December revenues come in $5.2M below budget

AUGUSTA, Maine — State revenue collections fell $5.2 million short of projections in December as the holiday shopping season got off to a slow start amid anxiety over the resolution of the nation’s fiscal cliff in Washington, D.C., Maine’s top tax official said Thursday.

Sales figures in nearly every business sector were either flat or below their previous year’s performance in December, Mike Allen, Maine’s associate commissioner for tax policy, told members of the Legislature’s Appropriations Committee. The exceptions, he said, were restaurants, lodging and auto sales, which grew about 5 percent over December 2011 figures.

While revenues were off $5.2 million in December, revenues for the fiscal year that started July 1, 2012, are generally keeping pace with projections, Allen said. The state is running about $600,000 ahead of projections, according to the state’s December revenue report.

Those projections were revised downward in November in response to a sluggish economic activity and uncertainty over the resolution of the fiscal cliff in Congress. Those downward projections were the basis for Gov. Paul LePage’s curtailment in late December that ordered state agencies to make $35.5 million in immediate spending cuts.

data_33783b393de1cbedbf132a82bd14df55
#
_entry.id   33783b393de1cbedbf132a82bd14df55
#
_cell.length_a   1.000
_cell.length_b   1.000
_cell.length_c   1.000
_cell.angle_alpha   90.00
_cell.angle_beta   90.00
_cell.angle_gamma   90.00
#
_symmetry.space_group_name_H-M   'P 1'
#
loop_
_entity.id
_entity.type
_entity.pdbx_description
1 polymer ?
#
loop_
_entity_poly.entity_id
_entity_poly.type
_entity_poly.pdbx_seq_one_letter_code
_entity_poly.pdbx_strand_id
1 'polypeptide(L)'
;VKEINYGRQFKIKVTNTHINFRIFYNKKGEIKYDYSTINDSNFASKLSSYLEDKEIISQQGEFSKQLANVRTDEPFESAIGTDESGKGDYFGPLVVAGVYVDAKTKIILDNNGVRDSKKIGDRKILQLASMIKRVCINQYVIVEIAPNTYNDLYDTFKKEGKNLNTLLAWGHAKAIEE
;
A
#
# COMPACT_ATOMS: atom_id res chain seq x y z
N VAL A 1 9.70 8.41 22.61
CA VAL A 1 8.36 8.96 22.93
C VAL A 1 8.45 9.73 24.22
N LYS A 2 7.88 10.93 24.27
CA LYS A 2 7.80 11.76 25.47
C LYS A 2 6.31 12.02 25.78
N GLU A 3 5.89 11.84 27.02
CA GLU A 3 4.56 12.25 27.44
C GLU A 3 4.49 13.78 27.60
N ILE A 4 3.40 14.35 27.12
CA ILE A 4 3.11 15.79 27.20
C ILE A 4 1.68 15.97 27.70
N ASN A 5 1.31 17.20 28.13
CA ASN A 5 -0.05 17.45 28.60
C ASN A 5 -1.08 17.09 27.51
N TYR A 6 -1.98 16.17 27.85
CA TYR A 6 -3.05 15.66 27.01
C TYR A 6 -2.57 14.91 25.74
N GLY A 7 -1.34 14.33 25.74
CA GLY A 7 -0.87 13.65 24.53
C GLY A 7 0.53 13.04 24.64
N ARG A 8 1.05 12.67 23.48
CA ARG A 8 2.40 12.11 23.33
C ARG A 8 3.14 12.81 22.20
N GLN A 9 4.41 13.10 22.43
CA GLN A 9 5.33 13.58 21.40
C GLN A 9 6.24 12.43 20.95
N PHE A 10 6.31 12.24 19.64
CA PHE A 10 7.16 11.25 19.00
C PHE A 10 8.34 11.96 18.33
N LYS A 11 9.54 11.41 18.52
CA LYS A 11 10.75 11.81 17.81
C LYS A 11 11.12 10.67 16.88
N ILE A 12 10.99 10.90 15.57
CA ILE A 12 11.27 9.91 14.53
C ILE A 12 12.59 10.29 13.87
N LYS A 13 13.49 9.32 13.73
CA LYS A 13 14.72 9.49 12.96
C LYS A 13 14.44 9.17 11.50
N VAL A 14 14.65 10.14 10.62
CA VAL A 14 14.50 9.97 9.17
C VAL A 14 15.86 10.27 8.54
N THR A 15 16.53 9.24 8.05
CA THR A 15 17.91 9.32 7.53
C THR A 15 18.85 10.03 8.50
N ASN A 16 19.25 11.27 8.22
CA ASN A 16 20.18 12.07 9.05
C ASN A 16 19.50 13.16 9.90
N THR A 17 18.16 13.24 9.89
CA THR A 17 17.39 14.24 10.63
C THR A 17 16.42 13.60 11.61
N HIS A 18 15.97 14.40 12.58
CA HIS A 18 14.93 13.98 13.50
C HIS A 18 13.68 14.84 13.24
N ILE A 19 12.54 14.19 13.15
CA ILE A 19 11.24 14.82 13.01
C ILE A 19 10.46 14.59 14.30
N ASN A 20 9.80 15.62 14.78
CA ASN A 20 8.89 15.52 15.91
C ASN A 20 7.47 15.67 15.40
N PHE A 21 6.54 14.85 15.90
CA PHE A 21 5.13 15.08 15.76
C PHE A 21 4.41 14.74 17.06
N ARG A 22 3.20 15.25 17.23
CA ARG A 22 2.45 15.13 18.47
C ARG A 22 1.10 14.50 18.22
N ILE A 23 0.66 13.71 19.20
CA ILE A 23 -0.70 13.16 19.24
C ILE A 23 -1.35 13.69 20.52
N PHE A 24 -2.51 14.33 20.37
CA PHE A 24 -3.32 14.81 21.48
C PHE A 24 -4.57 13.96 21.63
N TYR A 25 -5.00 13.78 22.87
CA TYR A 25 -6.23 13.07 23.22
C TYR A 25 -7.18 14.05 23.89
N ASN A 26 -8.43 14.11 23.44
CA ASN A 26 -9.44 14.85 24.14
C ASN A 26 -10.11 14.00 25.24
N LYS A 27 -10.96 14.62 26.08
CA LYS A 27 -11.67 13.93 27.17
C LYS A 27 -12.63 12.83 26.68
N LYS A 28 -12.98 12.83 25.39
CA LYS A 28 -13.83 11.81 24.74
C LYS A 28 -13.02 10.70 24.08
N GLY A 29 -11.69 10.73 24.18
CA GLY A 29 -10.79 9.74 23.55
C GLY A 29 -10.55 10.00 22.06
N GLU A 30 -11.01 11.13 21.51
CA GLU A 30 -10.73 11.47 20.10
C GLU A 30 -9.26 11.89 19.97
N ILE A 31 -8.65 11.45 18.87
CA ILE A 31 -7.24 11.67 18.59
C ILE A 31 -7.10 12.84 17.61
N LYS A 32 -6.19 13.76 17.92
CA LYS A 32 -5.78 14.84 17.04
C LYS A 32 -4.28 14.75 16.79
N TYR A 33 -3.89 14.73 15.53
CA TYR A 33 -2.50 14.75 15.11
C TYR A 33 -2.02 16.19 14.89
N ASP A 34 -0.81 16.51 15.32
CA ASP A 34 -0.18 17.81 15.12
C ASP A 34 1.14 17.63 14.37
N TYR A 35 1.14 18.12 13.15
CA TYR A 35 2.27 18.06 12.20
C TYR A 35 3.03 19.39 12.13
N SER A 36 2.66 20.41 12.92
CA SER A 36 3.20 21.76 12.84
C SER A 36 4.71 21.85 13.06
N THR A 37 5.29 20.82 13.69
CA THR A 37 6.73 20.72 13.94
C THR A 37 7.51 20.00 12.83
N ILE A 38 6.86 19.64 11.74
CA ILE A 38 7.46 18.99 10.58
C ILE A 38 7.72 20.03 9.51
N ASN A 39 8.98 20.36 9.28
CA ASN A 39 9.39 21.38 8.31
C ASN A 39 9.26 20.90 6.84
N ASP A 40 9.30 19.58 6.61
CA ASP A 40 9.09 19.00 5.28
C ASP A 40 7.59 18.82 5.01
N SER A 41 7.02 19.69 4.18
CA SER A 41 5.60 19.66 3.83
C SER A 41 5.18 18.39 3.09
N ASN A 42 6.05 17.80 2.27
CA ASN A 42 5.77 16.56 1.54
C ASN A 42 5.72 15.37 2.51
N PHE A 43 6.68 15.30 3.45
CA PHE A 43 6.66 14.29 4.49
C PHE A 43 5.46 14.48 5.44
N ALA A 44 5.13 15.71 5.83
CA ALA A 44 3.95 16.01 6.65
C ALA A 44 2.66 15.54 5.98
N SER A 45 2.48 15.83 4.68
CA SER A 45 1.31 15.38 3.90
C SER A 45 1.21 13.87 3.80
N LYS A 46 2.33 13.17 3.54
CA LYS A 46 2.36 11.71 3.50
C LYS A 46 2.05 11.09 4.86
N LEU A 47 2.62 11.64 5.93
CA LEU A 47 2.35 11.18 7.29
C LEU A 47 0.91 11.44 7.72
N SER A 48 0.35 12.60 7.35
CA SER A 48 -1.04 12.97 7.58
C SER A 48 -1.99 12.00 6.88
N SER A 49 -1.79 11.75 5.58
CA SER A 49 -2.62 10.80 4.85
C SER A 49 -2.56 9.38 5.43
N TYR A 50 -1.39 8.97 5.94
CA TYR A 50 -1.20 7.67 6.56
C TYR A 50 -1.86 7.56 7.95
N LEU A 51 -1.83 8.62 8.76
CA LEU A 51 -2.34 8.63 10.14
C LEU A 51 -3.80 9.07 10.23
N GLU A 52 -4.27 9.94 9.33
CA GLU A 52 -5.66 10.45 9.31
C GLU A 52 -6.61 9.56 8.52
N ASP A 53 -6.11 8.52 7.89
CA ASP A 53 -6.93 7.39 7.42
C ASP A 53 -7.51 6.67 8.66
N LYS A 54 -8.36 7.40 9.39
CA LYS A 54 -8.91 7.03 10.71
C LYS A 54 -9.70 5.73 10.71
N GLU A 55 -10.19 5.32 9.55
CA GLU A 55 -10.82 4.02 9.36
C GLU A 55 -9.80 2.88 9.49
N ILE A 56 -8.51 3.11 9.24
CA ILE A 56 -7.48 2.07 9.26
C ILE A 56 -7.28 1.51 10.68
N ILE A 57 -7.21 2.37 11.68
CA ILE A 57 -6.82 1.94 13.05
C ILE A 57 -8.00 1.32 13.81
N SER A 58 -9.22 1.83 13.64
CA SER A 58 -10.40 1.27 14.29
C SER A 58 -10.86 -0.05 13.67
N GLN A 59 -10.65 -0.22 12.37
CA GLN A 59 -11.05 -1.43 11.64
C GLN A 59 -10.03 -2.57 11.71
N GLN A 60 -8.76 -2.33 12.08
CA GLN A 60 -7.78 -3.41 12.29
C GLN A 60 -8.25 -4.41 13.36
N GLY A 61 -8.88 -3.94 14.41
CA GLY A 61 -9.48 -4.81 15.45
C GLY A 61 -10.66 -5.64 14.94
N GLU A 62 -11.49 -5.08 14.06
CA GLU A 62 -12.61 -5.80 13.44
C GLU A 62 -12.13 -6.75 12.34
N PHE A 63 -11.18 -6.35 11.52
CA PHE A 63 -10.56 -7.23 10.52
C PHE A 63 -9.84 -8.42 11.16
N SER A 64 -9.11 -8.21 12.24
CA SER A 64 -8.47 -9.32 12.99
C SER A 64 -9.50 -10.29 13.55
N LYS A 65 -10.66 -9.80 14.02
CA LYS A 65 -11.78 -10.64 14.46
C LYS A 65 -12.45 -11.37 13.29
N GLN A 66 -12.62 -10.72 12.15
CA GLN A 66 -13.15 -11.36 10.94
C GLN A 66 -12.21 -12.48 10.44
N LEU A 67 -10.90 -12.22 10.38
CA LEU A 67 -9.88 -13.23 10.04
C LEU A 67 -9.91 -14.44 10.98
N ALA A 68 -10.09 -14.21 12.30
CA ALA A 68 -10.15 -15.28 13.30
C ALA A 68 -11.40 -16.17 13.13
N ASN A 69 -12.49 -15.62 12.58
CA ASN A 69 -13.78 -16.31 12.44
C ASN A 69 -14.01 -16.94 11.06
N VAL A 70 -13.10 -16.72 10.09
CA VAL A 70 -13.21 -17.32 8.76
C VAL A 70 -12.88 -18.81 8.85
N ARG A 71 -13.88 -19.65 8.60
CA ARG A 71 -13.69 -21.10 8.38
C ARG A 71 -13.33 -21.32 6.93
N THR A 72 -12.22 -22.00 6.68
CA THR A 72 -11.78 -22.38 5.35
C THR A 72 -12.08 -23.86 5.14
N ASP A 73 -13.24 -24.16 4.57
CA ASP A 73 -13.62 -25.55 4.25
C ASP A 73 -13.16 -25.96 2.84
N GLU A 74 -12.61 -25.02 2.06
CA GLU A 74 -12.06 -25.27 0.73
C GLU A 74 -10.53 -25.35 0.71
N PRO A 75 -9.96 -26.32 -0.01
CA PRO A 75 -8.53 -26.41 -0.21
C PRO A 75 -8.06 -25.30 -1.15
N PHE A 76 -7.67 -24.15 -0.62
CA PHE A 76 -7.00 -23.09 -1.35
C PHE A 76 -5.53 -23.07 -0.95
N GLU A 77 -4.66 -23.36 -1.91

One revenue category that saw some growth in December was the individual income tax category, which came in $6.7 million over projections. Much of that increase was a result of higher-income residents shifting their income from 2013 to 2012 as they prepared for Bush-era tax cuts to end for people making more than $250,000 and for tax hikes to take effect in 2013 under the Affordable Care Act, the Obama administration’s health care reform law.

The ultimate fiscal cliff resolution package put an end to Bush-era tax cuts for people making more than $400,000.

“There was every incentive for those high-income households to shift as much income as possible from 2013 and future years into 2012 to try to avoid what were certain tax increases through the Affordable Care Act and fairly high probability of higher income taxes through the negotiations of the fiscal cliff,” Allen told Appropriations Committee members.